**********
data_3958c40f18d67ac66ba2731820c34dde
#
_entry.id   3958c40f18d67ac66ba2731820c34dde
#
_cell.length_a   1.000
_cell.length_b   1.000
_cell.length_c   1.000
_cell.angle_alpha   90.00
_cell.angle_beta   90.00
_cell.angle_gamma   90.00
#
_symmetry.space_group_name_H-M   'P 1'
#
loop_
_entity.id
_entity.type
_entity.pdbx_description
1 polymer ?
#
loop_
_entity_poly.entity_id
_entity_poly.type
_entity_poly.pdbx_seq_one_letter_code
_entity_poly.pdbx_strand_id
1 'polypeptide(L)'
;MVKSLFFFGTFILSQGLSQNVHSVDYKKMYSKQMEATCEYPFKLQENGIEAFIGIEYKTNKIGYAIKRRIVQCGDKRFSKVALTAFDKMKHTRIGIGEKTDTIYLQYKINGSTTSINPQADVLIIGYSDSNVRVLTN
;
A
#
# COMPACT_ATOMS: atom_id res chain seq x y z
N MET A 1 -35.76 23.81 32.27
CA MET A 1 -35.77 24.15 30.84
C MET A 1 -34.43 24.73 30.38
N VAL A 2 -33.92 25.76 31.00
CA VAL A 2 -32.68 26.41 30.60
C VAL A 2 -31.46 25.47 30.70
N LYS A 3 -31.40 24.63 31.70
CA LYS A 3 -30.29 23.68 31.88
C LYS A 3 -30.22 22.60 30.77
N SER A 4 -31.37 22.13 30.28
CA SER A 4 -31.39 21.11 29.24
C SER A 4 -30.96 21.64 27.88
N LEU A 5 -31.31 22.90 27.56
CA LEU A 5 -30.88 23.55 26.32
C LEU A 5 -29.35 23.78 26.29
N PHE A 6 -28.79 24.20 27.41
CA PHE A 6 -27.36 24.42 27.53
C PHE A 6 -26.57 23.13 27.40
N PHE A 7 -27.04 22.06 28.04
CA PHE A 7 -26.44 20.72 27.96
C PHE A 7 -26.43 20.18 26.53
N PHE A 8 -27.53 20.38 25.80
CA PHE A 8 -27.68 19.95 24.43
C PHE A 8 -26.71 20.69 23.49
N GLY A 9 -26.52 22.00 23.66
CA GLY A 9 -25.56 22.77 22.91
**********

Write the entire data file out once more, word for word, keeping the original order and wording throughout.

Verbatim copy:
data_3958c40f18d67ac66ba2731820c34dde
#
_entry.id   3958c40f18d67ac66ba2731820c34dde
#
_cell.length_a   1.000
_cell.length_b   1.000
_cell.length_c   1.000
_cell.angle_alpha   90.00
_cell.angle_beta   90.00
_cell.angle_gamma   90.00
#
_symmetry.space_group_name_H-M   'P 1'
#
loop_
_entity.id
_entity.type
_entity.pdbx_description
1 polymer ?
#
loop_
_entity_poly.entity_id
_entity_poly.type
_entity_poly.pdbx_seq_one_letter_code
_entity_poly.pdbx_strand_id
1 'polypeptide(L)'
;MVKSLFFFGTFILSQGLSQNVHSVDYKKMYSKQMEATCEYPFKLQENGIEAFIGIEYKTNKIGYAIKRRIVQCGDKRFSKVALTAFDKMKHTRIGIGEKTDTIYLQYKINGSTTSINPQADVLIIGYSDSNVRVLTN
;
A
#
# COMPACT_ATOMS: atom_id res chain seq x y z
N MET A 1 -35.76 23.81 32.27
CA MET A 1 -35.77 24.15 30.84
C MET A 1 -34.43 24.73 30.38
N VAL A 2 -33.92 25.76 31.00
CA VAL A 2 -32.68 26.41 30.60
C VAL A 2 -31.46 25.47 30.70
N LYS A 3 -31.40 24.63 31.70
CA LYS A 3 -30.29 23.68 31.88
C LYS A 3 -30.22 22.60 30.77
N SER A 4 -31.37 22.13 30.28
CA SER A 4 -31.39 21.11 29.24
C SER A 4 -30.96 21.64 27.88
N LEU A 5 -31.31 22.90 27.56
CA LEU A 5 -30.88 23.55 26.32
C LEU A 5 -29.35 23.78 26.29
N PHE A 6 -28.79 24.20 27.41
CA PHE A 6 -27.36 24.42 27.53
C PHE A 6 -26.57 23.13 27.40
N PHE A 7 -27.04 22.06 28.04
CA PHE A 7 -26.44 20.72 27.96
C PHE A 7 -26.43 20.18 26.53
N PHE A 8 -27.53 20.38 25.80
CA PHE A 8 -27.68 19.95 24.43
C PHE A 8 -26.71 20.69 23.49
N GLY A 9 -26.52 22.00 23.66
CA GLY A 9 -25.56 22.77 22.91